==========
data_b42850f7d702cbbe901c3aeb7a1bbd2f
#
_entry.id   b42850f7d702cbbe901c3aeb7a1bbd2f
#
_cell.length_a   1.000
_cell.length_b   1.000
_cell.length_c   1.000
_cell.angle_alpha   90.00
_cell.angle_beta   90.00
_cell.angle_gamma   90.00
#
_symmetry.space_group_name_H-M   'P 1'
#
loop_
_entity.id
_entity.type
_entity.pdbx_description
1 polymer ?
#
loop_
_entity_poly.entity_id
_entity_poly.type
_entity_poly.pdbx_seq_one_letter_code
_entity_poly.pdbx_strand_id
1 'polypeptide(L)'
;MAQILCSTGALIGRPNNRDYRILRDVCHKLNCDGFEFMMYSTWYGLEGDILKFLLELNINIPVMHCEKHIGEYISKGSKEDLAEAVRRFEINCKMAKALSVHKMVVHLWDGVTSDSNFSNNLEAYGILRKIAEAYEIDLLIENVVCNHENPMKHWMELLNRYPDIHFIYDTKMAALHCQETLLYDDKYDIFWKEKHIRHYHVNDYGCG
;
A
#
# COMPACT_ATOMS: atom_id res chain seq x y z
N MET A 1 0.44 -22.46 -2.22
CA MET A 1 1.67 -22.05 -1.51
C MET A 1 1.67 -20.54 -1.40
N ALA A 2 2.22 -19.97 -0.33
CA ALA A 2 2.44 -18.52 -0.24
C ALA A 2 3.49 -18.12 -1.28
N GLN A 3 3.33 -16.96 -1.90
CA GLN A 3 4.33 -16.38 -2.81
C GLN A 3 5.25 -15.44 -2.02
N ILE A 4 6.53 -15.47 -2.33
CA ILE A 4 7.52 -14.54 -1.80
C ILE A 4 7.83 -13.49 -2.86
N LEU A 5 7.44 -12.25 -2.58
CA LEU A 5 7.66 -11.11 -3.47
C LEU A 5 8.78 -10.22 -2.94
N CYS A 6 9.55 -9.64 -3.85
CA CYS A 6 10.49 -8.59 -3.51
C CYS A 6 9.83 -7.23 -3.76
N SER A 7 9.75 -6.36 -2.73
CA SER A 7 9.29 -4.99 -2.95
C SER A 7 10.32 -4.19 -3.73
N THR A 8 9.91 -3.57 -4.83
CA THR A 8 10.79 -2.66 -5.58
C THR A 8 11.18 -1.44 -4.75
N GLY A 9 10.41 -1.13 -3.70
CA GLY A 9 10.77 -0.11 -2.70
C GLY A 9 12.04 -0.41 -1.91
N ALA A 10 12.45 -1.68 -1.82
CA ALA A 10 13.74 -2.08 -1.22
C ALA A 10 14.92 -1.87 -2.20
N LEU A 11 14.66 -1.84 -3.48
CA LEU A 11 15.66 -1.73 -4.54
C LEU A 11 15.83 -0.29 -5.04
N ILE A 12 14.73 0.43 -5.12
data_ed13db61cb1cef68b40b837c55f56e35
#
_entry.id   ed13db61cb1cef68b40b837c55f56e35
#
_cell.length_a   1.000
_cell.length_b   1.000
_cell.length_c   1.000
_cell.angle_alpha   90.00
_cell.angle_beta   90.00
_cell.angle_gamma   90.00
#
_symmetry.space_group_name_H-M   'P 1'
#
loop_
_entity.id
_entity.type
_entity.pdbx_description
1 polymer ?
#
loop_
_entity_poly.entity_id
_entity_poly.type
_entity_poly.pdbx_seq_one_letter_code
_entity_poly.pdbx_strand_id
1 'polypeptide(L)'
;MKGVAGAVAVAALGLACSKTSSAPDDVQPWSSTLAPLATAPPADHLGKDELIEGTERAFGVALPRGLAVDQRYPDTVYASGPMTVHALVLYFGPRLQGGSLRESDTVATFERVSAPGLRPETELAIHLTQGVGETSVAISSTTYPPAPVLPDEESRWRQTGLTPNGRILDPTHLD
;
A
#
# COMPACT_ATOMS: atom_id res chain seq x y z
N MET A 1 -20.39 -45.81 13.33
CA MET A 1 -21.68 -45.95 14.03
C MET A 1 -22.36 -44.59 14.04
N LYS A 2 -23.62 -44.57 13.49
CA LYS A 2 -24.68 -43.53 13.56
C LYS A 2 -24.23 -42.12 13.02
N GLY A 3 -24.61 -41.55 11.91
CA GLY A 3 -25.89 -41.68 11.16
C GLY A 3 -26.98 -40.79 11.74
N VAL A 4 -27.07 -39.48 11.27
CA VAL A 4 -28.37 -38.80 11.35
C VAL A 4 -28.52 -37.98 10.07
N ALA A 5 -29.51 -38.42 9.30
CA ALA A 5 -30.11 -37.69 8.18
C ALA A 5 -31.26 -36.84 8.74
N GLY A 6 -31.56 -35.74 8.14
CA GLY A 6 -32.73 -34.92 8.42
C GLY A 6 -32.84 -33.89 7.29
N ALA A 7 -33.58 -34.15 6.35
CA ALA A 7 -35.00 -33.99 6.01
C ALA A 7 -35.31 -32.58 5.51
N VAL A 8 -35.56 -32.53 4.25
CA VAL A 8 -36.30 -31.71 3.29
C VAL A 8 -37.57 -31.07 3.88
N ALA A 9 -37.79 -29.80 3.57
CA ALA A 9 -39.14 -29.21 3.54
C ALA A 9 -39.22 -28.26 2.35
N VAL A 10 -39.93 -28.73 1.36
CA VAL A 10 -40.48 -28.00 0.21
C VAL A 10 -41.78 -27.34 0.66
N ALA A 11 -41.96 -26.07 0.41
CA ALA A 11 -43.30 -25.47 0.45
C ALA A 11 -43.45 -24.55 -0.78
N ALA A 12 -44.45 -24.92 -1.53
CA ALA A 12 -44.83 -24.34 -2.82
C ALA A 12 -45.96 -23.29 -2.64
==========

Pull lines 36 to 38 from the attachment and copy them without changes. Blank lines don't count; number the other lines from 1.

C ALA A 2 3.49 -18.12 -1.28
N GLN A 3 3.33 -16.96 -1.90
CA GLN A 3 4.33 -16.38 -2.81